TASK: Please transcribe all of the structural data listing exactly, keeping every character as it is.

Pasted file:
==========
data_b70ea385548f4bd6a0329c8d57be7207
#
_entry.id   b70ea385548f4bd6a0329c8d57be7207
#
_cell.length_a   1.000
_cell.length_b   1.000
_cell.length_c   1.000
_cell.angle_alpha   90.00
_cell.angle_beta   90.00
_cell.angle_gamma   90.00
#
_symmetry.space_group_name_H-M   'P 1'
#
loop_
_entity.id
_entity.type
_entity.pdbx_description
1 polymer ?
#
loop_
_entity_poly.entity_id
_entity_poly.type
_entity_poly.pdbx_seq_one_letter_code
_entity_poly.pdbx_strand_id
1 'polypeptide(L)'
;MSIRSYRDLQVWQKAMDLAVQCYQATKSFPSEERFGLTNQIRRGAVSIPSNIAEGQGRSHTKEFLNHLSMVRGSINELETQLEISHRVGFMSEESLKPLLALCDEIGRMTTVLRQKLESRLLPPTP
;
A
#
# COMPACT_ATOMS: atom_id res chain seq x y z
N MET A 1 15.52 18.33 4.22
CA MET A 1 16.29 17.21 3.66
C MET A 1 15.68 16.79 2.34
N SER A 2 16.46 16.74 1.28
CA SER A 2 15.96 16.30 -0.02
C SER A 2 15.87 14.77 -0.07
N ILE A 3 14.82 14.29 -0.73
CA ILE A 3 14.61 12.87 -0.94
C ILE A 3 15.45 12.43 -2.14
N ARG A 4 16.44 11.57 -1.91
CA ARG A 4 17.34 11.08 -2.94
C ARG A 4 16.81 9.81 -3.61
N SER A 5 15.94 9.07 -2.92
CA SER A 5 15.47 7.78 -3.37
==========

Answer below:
data_b70ea385548f4bd6a0329c8d57be7207
#
_entry.id   b70ea385548f4bd6a0329c8d57be7207
#
_cell.length_a   1.000
_cell.length_b   1.000
_cell.length_c   1.000
_cell.angle_alpha   90.00
_cell.angle_beta   90.00
_cell.angle_gamma   90.00
#
_symmetry.space_group_name_H-M   'P 1'
#
loop_
_entity.id
_entity.type
_entity.pdbx_description
1 polymer ?
#
loop_
_entity_poly.entity_id
_entity_poly.type
_entity_poly.pdbx_seq_one_letter_code
_entity_poly.pdbx_strand_id
1 'polypeptide(L)'
;MSIRSYRDLQVWQKAMDLAVQCYQATKSFPSEERFGLTNQIRRGAVSIPSNIAEGQGRSHTKEFLNHLSMVRGSINELETQLEISHRVGFMSEESLKPLLALCDEIGRMTTVLRQKLESRLLPPTP
;
A
#
# COMPACT_ATOMS: atom_id res chain seq x y z
N MET A 1 15.52 18.33 4.22
CA MET A 1 16.29 17.21 3.66
C MET A 1 15.68 16.79 2.34
N SER A 2 16.46 16.74 1.28
CA SER A 2 15.96 16.30 -0.02
C SER A 2 15.87 14.77 -0.07
N ILE A 3 14.82 14.29 -0.73
CA ILE A 3 14.61 12.87 -0.94
C ILE A 3 15.45 12.43 -2.14
N ARG A 4 16.44 11.57 -1.91
CA ARG A 4 17.34 11.08 -2.94
C ARG A 4 16.81 9.81 -3.61
N SER A 5 15.94 9.07 -2.92
CA SER A 5 15.47 7.78 -3.37